LP Magazine EU









UK Government raises awareness of the signs of money laundering

The UK Government is raising awareness of the signs of money laundering and the risks firms and professionals face if caught facilitating or failing to report financial crime.

Serious and organised crime costs the UK around £24bn ($32.5bn, €27bn) each year, according to Government figures.

In its latest report, the government re-launched its ‘Flag it Up’ campaign to raise awareness of how industry can help stamp out criminality and illegal practices.

The campaign is headed up by the National Crime Agency (NCA) and is a joint campaign between the government, the legal and accountancy sectors.

Suspicious Activity Reports (SARS) are the missing piece of the intelligence puzzle that industry can provide, the campaign said.

SARS are critical in tackling money laundering, serious and organised crime, corruption and fraud. They also provide valuable information from the private sector that would otherwise be invisible to law enforcement.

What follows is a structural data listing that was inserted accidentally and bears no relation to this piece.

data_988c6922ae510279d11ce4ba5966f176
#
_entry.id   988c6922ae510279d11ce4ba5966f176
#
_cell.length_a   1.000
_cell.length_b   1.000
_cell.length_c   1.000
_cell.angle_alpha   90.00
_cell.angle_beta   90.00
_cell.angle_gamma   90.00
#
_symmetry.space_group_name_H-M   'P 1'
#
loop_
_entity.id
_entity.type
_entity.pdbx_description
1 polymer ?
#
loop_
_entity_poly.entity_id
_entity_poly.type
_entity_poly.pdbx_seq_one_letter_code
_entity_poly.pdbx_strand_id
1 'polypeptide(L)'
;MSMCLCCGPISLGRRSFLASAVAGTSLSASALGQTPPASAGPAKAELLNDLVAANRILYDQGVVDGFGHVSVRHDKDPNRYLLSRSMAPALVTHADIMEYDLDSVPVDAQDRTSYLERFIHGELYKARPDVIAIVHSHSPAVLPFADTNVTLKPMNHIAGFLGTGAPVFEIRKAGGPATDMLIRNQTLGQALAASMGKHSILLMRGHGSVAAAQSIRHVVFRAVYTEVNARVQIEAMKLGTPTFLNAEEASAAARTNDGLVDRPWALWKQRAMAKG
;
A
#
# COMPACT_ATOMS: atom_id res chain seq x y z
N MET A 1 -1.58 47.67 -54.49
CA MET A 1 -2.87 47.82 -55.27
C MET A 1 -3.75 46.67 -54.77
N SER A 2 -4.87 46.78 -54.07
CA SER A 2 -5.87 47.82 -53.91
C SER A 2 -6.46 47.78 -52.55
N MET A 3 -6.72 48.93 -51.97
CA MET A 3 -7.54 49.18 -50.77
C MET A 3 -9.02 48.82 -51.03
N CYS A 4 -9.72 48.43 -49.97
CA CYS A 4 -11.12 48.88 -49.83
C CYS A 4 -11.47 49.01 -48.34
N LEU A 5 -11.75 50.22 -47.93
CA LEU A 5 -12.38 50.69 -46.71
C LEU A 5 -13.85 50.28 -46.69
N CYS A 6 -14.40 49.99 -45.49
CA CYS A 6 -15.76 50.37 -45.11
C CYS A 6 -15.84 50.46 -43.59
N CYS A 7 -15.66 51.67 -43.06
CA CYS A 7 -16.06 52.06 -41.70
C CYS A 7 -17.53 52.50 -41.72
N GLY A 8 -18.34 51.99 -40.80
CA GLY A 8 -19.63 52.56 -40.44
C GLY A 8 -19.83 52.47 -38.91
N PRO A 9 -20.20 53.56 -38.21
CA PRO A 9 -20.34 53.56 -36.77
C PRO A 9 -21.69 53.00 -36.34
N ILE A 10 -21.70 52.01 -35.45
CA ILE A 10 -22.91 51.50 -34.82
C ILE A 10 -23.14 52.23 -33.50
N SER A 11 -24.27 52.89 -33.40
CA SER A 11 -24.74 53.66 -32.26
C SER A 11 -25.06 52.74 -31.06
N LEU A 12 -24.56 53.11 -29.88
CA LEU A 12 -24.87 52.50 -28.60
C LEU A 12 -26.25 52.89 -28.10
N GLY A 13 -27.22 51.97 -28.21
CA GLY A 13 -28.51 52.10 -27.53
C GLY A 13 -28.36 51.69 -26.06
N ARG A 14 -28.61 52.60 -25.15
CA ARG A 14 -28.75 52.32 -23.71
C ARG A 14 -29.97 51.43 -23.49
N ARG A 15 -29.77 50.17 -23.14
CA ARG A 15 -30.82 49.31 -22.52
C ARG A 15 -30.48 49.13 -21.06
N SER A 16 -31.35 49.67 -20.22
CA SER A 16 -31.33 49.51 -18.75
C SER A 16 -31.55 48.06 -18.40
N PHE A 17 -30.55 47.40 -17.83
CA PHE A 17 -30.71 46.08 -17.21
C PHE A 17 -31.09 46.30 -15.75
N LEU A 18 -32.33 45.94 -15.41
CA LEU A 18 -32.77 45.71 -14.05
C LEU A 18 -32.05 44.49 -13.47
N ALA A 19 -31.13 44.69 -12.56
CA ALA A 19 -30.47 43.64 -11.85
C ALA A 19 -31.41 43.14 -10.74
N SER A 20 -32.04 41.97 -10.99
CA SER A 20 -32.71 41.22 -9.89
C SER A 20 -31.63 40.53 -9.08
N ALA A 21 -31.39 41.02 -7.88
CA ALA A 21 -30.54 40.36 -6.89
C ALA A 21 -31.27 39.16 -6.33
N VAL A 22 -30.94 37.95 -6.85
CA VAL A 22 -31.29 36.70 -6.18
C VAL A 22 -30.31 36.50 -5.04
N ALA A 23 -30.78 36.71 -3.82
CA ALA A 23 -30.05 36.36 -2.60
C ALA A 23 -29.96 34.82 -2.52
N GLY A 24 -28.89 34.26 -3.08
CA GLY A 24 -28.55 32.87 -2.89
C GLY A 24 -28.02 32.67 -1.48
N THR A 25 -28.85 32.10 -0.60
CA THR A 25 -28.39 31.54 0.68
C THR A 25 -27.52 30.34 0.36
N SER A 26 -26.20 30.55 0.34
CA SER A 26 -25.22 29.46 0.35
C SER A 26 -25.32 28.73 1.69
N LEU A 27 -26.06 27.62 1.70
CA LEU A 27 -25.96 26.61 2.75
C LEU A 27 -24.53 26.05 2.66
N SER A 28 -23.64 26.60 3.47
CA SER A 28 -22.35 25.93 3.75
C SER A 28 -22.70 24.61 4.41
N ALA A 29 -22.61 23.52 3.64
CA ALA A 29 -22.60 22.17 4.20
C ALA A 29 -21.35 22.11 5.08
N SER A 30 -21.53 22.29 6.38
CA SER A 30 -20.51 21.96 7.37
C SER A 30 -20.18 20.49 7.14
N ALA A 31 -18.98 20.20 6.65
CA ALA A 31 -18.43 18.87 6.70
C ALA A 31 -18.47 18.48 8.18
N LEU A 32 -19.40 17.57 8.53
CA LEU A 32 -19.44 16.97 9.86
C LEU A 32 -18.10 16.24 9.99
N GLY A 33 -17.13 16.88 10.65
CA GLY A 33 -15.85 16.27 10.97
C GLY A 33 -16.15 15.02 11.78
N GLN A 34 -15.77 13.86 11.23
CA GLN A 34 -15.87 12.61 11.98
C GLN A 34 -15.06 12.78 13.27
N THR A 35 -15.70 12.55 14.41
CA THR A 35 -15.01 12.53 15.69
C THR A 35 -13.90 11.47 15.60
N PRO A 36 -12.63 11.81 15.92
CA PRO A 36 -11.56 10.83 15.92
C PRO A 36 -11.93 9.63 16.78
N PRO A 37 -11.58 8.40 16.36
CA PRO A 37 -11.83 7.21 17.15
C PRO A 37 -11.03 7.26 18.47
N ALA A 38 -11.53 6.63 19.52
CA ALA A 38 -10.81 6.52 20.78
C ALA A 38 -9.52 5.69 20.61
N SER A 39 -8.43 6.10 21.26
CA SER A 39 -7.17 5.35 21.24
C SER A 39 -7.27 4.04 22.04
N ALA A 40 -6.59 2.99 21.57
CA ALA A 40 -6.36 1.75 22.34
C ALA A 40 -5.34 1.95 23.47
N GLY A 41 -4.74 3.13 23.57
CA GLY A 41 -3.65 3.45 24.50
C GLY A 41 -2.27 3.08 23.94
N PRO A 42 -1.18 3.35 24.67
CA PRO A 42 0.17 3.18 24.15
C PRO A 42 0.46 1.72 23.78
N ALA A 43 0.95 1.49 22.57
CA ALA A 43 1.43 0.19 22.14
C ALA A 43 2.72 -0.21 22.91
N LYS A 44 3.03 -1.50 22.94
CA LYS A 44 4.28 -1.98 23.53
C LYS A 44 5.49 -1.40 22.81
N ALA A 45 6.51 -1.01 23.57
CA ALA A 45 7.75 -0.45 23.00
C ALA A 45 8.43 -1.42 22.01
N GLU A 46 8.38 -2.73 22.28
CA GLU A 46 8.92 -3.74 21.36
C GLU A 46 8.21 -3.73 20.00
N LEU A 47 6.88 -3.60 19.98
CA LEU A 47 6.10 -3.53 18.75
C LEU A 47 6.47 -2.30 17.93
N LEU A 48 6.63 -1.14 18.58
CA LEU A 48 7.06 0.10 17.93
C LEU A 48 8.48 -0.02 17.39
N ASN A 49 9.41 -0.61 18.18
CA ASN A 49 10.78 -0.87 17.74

The NCA said that financial advisors, as regulated professionals, are required to submit SARS should they suspect any wrongdoing by clients or prospective clients.

The Proceeds of Crime Act 2002 also requires institutions in the regulated sector to submit SARS where there are suspicions of money laundering and terrorist financing.

Companies and individuals that fail to take action over suspicious activity could become subject to a criminal investigation.

Even if charges are not brought, the campaign warned that a significant amount of time and resources could be spend answering questions from law enforcement or regulators. Worse still, an investigation could result in reputational damage.

Advisers and other industry professionals are advised that the three tell-tale signs of money laundering are:

• A long-term client starts making requests that are out of character;
• A client repeatedly asking for services outside a provider or firm’s area of expertise; and,
• A client requesting arrangements that do not make commercial sense.

The campaign warned that ignoring suspicious activity puts professionals and their firms at risk and fuels further crime.

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